At a dinner to celebrate the one-year anniversary of the cooperation between the two groups, Secretary General of OPEC Barkindo said the cooperation came at a time it was needed the most. He congratulated all for participating in the Declaration of Cooperation, “which supports our shared goal of market – and global economic – stability. The record-high levels of conformity over the past year are the best indicator of your commitment to this common cause.”
Al-Falih while opening the Anniversary Dinner, celebrating the ‘Declaration of Cooperation said “I would also like to recognize the deeper relations between OPEC’s member Countries and the non-member countries that have joined the historic decision. I want to recognize the tireless work of my friend Alexander Novak towards this effort.
“From the very beginning of consultations last year, we began to see the contours of a new working relationship emerging, which led to the forging of a new consensus. And through our subsequent interactions – particularly through the valuable work of the Joint Ministerial Monitoring Committee – we have made steady advances towards institutionalizing OPEC and non-OPEC collaboration.”
Beside the diplomatic benefits, there technical benefits of the cooperation were more visible to the industry where crude oil in floating storage is also down by an estimated 50 million barrels since June this year, and the drawdown applies broadly to all regions, including both crude and products. In fact, products are already at their five-year average.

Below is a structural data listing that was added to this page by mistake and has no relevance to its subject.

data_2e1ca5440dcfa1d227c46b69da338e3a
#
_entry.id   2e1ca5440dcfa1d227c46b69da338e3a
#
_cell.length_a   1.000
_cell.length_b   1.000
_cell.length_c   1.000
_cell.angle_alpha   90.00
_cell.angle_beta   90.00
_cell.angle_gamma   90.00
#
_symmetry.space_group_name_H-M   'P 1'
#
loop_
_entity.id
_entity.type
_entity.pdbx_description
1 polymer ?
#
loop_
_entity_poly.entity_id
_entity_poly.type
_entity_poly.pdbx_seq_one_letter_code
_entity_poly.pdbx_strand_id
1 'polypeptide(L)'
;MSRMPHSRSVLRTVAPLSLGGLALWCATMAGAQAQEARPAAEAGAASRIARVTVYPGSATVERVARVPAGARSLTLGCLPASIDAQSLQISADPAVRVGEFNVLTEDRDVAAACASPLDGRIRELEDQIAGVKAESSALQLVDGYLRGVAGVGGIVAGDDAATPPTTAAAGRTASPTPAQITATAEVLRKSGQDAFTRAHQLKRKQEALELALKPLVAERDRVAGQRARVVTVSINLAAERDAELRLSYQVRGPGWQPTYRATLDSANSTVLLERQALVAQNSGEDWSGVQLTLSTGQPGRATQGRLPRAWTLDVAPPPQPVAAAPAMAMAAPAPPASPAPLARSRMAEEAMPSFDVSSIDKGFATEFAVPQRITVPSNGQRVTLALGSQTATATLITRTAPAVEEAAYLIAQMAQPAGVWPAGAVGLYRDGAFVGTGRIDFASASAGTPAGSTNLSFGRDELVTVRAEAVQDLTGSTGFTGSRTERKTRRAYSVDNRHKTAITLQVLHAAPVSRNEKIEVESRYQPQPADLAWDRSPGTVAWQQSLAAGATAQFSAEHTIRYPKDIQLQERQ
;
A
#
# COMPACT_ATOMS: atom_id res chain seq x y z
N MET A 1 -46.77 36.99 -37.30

The industry has also witnessed the market structure flipping into backwardness for both Brent and WTI for the first time since 2014, indicating the market’s gradual move towards a more balanced condition. “All in all, market stability has improved and the sentiment is generally upbeat. The rebalancing trend has accelerated and inventories are on a generally declining trend.” Al -Falil said.
While commenting on the extension of the production cut agreement between the two groups, Novak said he strongly believes that the cooperation is working and working very well and therefore the extension is necessary in order to achieve better results in the near future.
The marriage not only stabilized prices but made them to appreciate by about 35 percent since the agreement was reached. As of Decmeber 22, the brent crude was at $65.3 while the WTI was at $59.05/b.
At their recent meeting this week, the Joint Ministerial Monitoring Committee (JMMC), a committee set up by both groups to monitor compliance said as of November 2017, the OPEC and participating non-OPEC producing countries achieved an impressive highest conformity level of 122 per cent, following the pattern of high performances in the past months.
“This, coupled with the aforementioned amendment of the Declaration of Cooperation, is an unequivocal demonstration of the steadfast commitment of participating countries to continue working towards the achievement of the goal of rebalancing the market and putting it on a sustainable stable footing.” The committee said.
The JMMC expressed great satisfaction with the results and sustained level of high conformity with the voluntary production adjustments, and encouraged all participating countries to achieve full conformity for the benefit of producers and consumers alike.